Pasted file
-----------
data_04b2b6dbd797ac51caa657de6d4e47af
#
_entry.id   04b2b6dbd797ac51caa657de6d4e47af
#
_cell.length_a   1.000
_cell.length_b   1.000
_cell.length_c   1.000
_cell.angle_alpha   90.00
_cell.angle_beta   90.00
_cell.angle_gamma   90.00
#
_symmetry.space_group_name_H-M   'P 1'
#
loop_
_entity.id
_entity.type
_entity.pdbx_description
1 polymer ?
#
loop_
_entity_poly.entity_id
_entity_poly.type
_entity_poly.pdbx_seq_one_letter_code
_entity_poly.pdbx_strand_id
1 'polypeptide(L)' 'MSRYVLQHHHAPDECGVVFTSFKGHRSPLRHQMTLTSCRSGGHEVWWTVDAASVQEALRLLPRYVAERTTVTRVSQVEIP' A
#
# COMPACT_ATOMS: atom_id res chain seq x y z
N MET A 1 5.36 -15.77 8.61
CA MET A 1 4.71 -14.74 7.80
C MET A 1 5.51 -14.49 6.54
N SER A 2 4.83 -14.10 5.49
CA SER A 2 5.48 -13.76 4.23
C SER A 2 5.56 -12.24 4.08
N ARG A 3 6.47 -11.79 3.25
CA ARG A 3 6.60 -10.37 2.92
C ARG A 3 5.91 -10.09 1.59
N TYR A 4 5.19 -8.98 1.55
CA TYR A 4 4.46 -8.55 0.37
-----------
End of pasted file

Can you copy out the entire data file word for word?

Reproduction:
data_04b2b6dbd797ac51caa657de6d4e47af
#
_entry.id   04b2b6dbd797ac51caa657de6d4e47af
#
_cell.length_a   1.000
_cell.length_b   1.000
_cell.length_c   1.000
_cell.angle_alpha   90.00
_cell.angle_beta   90.00
_cell.angle_gamma   90.00
#
_symmetry.space_group_name_H-M   'P 1'
#
loop_
_entity.id
_entity.type
_entity.pdbx_description
1 polymer ?
#
loop_
_entity_poly.entity_id
_entity_poly.type
_entity_poly.pdbx_seq_one_letter_code
_entity_poly.pdbx_strand_id
1 'polypeptide(L)' 'MSRYVLQHHHAPDECGVVFTSFKGHRSPLRHQMTLTSCRSGGHEVWWTVDAASVQEALRLLPRYVAERTTVTRVSQVEIP' A
#
# COMPACT_ATOMS: atom_id res chain seq x y z
N MET A 1 5.36 -15.77 8.61
CA MET A 1 4.71 -14.74 7.80
C MET A 1 5.51 -14.49 6.54
N SER A 2 4.83 -14.10 5.49
CA SER A 2 5.48 -13.76 4.23
C SER A 2 5.56 -12.24 4.08
N ARG A 3 6.47 -11.79 3.25
CA ARG A 3 6.60 -10.37 2.92
C ARG A 3 5.91 -10.09 1.59
N TYR A 4 5.19 -8.98 1.55
CA TYR A 4 4.46 -8.55 0.37